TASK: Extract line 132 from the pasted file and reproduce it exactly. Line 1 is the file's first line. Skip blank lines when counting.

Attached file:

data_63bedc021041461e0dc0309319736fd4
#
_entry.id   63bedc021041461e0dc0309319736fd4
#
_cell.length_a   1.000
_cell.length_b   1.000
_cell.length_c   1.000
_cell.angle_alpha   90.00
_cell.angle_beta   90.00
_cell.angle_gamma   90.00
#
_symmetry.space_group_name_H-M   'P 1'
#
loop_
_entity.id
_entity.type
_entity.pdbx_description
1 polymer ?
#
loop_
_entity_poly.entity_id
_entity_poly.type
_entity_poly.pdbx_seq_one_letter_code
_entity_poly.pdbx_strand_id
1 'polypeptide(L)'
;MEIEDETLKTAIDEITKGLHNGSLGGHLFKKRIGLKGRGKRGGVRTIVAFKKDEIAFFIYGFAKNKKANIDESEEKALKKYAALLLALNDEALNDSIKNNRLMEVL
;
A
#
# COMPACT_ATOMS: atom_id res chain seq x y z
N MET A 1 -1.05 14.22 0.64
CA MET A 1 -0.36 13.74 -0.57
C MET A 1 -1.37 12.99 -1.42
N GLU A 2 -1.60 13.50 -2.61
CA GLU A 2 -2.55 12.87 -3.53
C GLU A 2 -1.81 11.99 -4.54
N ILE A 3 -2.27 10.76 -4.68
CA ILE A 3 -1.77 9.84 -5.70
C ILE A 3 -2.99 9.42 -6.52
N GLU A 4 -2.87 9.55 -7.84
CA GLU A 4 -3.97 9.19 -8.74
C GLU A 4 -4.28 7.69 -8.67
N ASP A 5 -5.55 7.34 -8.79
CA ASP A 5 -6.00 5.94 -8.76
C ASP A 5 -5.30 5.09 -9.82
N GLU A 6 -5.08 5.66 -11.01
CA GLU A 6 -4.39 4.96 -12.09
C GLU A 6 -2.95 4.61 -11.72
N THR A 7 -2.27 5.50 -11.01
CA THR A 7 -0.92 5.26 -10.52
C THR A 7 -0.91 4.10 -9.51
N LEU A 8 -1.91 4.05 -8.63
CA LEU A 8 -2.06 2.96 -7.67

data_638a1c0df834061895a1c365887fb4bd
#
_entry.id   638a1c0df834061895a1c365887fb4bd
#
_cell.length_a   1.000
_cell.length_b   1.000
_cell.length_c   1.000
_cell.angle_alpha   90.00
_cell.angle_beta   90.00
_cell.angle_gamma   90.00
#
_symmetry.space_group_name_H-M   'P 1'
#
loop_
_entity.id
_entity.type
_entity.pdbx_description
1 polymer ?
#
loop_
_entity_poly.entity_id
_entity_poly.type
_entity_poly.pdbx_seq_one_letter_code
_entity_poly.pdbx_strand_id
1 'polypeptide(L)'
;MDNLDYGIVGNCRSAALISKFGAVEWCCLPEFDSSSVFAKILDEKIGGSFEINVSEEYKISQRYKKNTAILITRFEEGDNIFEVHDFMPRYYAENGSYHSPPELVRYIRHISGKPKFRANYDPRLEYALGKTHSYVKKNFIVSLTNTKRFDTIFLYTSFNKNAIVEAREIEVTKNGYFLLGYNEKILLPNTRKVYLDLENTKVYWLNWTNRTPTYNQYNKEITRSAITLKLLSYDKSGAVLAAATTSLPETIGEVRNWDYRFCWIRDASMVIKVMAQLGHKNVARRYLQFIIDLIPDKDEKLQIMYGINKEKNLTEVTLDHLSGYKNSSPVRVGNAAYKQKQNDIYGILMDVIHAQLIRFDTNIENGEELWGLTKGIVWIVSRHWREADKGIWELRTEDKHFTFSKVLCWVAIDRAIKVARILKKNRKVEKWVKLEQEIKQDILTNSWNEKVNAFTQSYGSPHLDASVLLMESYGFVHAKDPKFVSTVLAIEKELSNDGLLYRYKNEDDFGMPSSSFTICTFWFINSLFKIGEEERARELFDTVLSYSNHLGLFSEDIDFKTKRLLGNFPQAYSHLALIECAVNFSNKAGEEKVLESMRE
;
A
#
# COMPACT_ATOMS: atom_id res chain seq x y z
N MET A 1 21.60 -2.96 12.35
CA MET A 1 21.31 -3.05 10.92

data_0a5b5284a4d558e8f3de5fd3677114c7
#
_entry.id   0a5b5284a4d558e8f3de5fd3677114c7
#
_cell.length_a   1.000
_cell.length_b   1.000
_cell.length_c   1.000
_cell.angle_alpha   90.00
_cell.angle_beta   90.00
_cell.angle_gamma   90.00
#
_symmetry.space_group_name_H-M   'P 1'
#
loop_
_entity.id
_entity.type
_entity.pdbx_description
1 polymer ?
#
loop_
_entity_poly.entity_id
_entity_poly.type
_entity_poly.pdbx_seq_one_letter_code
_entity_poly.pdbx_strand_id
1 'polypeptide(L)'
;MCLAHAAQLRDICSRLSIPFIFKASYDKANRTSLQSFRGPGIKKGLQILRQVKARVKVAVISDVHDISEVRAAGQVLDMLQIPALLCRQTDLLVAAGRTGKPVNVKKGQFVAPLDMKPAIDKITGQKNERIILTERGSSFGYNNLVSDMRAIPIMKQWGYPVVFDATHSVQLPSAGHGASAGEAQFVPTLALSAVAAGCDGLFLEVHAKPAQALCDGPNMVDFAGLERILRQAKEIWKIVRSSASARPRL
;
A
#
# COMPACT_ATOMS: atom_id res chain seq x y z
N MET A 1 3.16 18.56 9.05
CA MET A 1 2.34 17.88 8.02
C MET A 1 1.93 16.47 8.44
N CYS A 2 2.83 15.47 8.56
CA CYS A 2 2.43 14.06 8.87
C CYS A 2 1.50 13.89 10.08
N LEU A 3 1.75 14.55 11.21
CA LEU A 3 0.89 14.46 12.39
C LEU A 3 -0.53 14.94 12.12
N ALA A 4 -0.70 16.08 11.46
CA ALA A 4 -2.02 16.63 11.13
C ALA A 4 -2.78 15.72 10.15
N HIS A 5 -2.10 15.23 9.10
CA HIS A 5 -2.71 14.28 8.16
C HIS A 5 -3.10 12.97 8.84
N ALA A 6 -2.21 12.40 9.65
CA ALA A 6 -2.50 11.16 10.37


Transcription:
CA ALA A 6 -2.50 11.16 10.37